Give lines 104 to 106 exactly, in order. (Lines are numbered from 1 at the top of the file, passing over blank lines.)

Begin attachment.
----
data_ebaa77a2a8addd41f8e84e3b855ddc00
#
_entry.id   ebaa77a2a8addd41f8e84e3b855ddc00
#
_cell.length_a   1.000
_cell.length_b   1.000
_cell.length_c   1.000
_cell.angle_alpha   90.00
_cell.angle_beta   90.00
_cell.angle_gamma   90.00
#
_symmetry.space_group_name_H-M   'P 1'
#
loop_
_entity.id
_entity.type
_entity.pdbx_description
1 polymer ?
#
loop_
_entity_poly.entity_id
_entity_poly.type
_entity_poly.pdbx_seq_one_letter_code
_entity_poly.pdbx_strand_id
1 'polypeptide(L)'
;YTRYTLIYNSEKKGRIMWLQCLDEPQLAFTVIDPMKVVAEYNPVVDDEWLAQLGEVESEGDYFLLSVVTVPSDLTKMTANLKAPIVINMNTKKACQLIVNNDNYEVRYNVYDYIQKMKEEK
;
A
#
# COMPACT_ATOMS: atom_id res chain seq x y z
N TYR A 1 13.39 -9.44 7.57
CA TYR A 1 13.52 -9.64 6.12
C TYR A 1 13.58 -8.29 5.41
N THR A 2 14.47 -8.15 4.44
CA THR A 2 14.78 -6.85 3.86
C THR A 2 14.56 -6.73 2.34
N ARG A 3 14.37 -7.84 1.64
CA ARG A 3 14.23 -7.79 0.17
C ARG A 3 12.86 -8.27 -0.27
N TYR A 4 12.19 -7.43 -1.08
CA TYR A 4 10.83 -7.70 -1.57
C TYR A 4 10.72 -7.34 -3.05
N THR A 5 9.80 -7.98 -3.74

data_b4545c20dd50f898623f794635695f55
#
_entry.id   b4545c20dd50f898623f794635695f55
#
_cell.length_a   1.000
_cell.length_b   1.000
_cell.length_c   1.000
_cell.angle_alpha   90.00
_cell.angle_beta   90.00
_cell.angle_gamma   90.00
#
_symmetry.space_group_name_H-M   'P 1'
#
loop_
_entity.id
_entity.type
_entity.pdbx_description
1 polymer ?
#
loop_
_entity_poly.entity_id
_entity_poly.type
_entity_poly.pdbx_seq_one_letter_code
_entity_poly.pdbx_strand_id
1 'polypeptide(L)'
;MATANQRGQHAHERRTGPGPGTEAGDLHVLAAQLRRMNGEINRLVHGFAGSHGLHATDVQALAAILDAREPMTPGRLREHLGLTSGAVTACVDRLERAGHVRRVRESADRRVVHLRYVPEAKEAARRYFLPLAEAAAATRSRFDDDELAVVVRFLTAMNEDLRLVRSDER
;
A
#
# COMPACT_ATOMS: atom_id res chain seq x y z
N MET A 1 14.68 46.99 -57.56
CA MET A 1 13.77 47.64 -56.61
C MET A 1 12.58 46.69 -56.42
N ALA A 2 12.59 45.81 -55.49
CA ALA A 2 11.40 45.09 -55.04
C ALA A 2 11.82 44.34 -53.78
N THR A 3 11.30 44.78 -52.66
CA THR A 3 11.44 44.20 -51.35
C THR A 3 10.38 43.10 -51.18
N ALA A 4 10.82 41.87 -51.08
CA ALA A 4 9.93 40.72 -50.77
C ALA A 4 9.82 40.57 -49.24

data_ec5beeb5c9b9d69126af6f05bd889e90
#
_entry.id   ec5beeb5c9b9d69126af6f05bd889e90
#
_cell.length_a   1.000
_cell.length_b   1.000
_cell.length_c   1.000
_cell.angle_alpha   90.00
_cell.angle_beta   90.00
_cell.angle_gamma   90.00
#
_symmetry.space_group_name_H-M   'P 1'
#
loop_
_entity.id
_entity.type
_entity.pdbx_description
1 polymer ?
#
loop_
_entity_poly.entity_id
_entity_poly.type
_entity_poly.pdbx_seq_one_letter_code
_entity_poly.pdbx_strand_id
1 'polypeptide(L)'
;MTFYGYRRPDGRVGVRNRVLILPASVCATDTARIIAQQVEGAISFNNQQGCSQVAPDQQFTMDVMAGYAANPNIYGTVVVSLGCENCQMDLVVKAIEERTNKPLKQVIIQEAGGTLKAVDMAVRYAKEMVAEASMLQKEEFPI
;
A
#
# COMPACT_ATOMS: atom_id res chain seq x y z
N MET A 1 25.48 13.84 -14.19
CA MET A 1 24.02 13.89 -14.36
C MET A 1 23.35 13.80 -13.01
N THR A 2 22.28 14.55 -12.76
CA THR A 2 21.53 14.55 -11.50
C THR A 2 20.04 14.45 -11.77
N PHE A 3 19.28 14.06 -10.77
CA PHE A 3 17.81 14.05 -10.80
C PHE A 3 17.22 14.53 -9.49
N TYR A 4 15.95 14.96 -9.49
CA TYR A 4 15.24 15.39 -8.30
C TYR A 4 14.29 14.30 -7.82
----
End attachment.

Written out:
#
loop_
_entity_poly.entity_id